Support the Girls
dir-scr Andrew Bujalski
prd Houston King, Sam Slater
with Regina Hall, Haley Lu Richardson, James Le Gros, Shayna McHayle, Dylan Gelula, AJ Michalka, Brooklyn Decker, Jana Kramer, John Elvis, Lea DeLaria, Lawrence Varnado, Jermichael Grey
release US 24.Aug.18, UK Oct.18 lff
18/US 1h30
Support the Girls
Band of sisters: Richardson and Hall

hall legros decker
london film fest
R E V I E W    B Y    R I C H    C L I N E
Support the Girls Crisply well-written in a way that avoids the obvious gags, this dramatic satire pokes fun at American chains that require waitresses to dress in skimpy outfits and have no more more than one black waitress on duty per shift. While recounting a day in the life of a frazzled manager, writer-director Andrew Bujalski astutely observes the issues in a way that's quietly involving rather than madcap funny.

Double Whammies is a family restaurant, although the waitresses clearly dress for the men. Manager Lisa (Hall) glosses over the obvious, while senior waitress Maci (Richardson) teaches new employees how to increase tips by maximising their cleavage, bare midriffs and bare legs. As she juggles various minor emergencies at work and in her personal life, Lisa organises a car wash to raise cash for a friend, helped by her friend and star employee Danyelle (McHayle). But her boss (Le Gros) is thoughtless and critical, preoccupied about a national chain that's moving in nearby.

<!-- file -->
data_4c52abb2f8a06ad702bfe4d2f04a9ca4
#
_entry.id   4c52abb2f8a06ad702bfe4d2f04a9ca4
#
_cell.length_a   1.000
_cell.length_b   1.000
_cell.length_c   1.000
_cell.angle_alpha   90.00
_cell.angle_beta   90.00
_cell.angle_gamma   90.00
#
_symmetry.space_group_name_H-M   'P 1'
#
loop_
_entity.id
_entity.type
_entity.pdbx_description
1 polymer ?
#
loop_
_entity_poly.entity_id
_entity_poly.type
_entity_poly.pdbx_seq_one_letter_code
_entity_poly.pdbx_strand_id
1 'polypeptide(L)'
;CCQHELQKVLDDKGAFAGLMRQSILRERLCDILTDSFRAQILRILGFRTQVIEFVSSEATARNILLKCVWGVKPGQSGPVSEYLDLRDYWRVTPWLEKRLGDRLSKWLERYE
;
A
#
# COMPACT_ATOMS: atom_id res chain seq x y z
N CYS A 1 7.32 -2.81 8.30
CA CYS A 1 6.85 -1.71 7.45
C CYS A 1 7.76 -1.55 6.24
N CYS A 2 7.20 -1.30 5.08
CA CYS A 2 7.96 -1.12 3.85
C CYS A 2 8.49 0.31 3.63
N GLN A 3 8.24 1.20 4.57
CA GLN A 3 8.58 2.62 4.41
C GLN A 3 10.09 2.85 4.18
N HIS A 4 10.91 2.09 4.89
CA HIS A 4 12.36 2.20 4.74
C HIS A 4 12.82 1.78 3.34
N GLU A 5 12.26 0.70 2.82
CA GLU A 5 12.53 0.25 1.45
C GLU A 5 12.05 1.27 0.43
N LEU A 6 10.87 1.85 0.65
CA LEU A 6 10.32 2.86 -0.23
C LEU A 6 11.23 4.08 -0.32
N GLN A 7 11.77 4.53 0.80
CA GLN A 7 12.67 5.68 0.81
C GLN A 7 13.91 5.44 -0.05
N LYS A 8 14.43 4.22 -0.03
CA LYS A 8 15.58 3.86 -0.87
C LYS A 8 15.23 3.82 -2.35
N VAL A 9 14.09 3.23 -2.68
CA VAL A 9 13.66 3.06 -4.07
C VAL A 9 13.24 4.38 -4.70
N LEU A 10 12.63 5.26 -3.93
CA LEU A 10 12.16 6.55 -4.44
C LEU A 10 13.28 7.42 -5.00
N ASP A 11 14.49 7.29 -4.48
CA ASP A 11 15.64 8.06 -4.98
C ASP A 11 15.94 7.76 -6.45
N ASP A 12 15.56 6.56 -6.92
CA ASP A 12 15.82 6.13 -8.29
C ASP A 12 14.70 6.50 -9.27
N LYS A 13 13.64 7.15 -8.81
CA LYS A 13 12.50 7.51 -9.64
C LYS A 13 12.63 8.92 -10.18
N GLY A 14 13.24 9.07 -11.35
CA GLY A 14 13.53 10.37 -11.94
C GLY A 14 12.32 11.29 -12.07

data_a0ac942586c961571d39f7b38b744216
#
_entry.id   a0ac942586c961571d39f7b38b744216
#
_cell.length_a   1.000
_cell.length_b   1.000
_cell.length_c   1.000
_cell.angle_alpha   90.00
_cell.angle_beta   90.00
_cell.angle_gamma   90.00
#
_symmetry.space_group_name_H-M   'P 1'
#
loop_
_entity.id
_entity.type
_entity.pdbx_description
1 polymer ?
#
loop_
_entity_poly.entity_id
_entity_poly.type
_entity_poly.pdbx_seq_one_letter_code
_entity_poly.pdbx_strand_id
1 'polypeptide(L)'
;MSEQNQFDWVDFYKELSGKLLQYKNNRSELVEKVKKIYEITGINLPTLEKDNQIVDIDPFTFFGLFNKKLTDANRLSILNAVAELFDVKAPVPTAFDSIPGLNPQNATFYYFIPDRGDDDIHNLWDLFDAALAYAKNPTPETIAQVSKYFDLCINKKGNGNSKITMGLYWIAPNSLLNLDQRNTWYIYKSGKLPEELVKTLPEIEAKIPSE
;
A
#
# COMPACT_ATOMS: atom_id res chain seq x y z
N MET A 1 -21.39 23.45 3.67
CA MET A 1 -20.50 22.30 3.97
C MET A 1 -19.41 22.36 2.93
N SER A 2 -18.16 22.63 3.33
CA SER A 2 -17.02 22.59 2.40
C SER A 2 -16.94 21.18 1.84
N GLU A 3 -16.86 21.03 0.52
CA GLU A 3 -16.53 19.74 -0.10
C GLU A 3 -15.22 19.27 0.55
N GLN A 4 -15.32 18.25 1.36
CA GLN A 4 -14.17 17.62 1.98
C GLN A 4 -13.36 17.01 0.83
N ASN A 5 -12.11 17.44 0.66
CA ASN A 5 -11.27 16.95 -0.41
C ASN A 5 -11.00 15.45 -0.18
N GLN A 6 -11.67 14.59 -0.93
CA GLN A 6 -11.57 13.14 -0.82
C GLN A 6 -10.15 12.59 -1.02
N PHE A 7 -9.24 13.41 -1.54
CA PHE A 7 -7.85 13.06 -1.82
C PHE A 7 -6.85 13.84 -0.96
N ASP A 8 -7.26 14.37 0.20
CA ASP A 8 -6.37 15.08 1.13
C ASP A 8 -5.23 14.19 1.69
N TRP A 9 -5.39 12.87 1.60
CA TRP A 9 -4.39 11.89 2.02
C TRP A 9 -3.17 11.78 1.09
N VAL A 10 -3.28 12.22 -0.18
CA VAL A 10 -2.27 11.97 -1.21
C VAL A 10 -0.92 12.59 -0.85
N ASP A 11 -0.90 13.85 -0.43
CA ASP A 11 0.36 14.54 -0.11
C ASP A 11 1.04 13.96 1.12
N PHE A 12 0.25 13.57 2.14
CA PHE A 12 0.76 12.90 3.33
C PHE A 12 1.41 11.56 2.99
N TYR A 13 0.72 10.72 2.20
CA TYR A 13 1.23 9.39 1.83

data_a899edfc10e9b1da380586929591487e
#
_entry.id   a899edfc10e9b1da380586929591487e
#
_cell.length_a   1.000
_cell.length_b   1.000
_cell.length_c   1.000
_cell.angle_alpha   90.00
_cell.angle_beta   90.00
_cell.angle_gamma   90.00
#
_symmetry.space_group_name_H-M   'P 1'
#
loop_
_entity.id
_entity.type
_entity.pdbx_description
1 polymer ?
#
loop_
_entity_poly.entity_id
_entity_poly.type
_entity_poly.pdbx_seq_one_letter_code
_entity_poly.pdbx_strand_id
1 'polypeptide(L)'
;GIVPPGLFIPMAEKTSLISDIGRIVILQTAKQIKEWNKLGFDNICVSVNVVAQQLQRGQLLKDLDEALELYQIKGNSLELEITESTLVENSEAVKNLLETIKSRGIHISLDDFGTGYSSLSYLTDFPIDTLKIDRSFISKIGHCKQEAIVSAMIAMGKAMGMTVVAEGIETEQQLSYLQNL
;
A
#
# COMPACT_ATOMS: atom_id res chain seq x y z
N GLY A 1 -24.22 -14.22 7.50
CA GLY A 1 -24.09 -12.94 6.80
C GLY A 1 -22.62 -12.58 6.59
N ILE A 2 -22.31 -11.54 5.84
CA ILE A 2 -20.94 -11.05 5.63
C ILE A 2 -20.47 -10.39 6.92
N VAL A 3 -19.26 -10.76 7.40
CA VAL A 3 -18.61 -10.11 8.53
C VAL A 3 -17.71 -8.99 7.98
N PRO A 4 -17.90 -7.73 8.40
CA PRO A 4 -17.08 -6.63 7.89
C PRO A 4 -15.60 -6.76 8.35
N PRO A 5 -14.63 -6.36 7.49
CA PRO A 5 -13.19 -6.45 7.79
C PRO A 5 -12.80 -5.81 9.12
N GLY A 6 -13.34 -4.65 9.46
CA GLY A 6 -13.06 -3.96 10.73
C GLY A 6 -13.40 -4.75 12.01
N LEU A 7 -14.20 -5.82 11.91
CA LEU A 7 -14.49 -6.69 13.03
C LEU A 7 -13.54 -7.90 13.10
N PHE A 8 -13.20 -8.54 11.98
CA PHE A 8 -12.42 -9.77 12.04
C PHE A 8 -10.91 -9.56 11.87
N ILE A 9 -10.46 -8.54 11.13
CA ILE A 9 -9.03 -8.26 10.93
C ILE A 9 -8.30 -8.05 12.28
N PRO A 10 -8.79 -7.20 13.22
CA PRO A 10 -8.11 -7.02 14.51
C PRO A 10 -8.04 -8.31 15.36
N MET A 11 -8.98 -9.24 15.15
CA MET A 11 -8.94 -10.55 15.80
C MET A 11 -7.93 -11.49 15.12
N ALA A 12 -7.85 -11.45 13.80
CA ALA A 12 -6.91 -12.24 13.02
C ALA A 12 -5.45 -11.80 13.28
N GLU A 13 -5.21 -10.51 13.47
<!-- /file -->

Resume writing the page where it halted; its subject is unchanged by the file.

While the film opens as a comedy, it quickly shifts into a darker drama, with events that become more pointed as the film takes on an ugly side of culture. There's a wry irony to the entire premise, but this is played for its thoughtful provocation, rarely for laughs. Everyone knows exactly what these kinds of restaurants are about, so whether they're exploiting these scantily clad women, or whether the women know exactly what they're doing, the situation is deeply wrong.

There's an earthy, offhanded realism to the performances that draws out edgy humour and surprisingly gritty emotion. Hall is terrific as the capable woman no one takes seriously, putting up with sexism and racism from every side. She has a zero-tolerance policy on disrespect and isn't afraid to enforce it. Most of her girls seem to just be chasing a good time, but they also have bills to pay and mouths to feed.

The absurdity of this restaurant concept is a central theme, as is the fact that women have to work so much harder simply to get even a moment of respect. In the end, the film settles in on the momentous decisions Lisa, Macy and Danyelle take to maintain their dignity in the face of idiotic men who make decisions that affect their lives. They know they are a family as long as they stick together. And maybe sometimes what you need is to just scream at the world at the top of your lungs.

cert 12 themes, language, violence 19.Sep.18

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© 2018 by Rich Cline, Shadows on the Wall